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Forum on wind-energy issues seeks to clear the air  

Cattaraugus County residents who fear their communities will be subjected to wind-energy facility laws and contracts, wind tower views and wind turbine noise learned Monday night that wind energy has already become a public policy in New York State.

About 60 residents attending Monday night’s wind energy forum in Olean Public Library were advised to lobby the governor and state elected officials concerning a proposed power plant siting bill now making its way through the State Legislature. The bill – known as Article X – and other legislation being considered in Albany would revive the Public Service Commission’s expired provisions for power plant siting.

It was proposed by Gov. Eliot L. Spitzer as part of his new energy policy to quickly bring clean new power plants into operation to serve downstate’s ever-increasing demand for power.

State Sen. Catharine Young, ROlean, said the legislation and the topic of wind energy plants have split supporters and opponents into several factions, many of which profess support of that source of energy.

“I do support wind energy, but there are some problems with this bill,” said Young.

She referred to the Article X provision that would supersede town laws that are increasingly catching on with local government officials, who are anxious to have some control and, if possible, some revenue, governing wind farm permits.

Young also told the group that there is little hope for a second bill to establish an 18-month moratorium on wind farms while a task force studies permitting and siting policies.

Brad Jones, who is part of an opposition movement to wind farms in the Naples and Finger Lakes region, told the group that wind facilities don’t follow through on promises, failing to reduce the country’s dependence on foreign oil because of the needed energy demands to start up and run the giant turbines.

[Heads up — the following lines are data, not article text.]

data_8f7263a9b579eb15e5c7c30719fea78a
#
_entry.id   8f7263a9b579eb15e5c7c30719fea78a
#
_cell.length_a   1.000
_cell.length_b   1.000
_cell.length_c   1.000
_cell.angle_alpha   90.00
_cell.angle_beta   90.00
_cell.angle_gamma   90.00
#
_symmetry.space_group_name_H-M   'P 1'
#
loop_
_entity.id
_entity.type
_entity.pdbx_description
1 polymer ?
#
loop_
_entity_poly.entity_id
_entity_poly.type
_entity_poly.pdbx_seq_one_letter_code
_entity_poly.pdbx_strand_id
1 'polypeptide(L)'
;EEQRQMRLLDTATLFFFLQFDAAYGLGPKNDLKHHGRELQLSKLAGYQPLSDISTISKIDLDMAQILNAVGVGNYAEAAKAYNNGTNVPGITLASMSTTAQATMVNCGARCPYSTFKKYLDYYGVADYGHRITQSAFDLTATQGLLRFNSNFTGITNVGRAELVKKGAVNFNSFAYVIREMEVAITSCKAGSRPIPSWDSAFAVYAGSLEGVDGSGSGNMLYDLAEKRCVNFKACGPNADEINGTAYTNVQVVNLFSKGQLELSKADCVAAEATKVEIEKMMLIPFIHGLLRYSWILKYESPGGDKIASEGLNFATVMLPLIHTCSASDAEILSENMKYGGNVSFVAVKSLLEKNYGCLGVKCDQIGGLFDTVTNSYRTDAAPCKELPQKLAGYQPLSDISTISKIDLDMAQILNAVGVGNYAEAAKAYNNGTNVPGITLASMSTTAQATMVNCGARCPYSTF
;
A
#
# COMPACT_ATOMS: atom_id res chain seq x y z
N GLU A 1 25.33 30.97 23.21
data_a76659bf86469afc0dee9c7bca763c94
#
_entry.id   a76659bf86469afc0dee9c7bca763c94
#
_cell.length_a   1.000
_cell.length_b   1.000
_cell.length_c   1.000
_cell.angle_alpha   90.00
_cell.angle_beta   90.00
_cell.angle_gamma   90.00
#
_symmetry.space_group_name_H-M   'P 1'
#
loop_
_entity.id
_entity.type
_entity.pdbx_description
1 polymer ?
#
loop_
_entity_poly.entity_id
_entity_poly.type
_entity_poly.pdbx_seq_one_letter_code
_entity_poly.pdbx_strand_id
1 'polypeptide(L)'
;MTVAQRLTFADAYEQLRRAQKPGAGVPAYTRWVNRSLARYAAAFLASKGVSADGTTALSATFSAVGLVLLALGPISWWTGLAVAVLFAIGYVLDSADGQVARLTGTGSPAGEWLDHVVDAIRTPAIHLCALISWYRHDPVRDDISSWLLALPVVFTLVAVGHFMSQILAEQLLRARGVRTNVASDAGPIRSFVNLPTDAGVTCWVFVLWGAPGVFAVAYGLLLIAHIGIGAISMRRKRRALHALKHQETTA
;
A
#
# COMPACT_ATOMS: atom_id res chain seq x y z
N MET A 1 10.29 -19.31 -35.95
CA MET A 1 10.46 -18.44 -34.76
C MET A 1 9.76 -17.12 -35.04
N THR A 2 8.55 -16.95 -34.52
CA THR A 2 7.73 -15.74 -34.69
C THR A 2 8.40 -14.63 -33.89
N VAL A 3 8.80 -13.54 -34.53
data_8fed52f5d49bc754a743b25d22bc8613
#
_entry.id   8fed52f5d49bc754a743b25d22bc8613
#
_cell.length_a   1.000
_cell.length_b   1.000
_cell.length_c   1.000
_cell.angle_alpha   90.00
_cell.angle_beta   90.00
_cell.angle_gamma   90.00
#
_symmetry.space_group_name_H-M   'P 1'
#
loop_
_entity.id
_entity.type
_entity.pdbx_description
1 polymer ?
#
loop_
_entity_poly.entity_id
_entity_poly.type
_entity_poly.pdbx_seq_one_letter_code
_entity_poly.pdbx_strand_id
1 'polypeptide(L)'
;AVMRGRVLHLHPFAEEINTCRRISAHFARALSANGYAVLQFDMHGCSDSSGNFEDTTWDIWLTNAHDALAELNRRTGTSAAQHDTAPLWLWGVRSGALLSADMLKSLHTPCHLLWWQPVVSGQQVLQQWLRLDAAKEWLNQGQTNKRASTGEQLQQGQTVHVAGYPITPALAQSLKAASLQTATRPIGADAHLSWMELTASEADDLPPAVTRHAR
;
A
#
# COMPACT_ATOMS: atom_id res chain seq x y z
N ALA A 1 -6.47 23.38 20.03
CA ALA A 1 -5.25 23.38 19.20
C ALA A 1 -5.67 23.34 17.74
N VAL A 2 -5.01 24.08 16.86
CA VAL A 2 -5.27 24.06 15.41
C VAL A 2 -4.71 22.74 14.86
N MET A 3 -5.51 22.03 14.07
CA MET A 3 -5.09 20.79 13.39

In addition, he said, financial incentives and public subsidies create an opportunity for profits with increasing costs of electricity. He also cited documented wildlife and human health risks while in his own community his friends, who are public officials, are afraid to be seen with him due to his opposition stance.

Gary Abraham, representing the event’s sponsor, Concerned Citizens of Cattaraugus County, complained that the passage of town laws and the siting of wind energy facilities avoid full review of the impacts by the state Department of Environmental Conservation.

He took up that issue again in a public hearing held Tuesday night in the Town of Allegany, where a local law is proposed to govern wind energy facilities there.

He criticized the town’s environmental assessment form, which states there are no impacts but argued the state law would require a generic impact study of issues of the type that any wind farm would create.

“It would be the largest industrial project this town has ever seen and the level of study is not appropriate for a project of this size – if you drafted a law that assured there would be no impact you can dispense with the review,” he said, urging the town to extend its one-year moratorium and study the issues thoroughly.

The Allegany Town Board will discuss the law again in a special meeting Aug. 28.

By Kathy Kellogg
Cattaraugus Correspondent

The Buffalo News

15 August 2007

This article is the work of the source indicated. Any opinions expressed in it are not necessarily those of National Wind Watch.

The copyright of this article resides with the author or publisher indicated. As part of its noncommercial effort to present the environmental, social, scientific, and economic issues of large-scale wind power development to a global audience seeking such information, National Wind Watch endeavors to observe “fair use” as provided for in section 107 of U.S. Copyright Law and similar “fair dealing” provisions of the copyright laws of other nations. Send requests to excerpt, general inquiries, and comments via e-mail.

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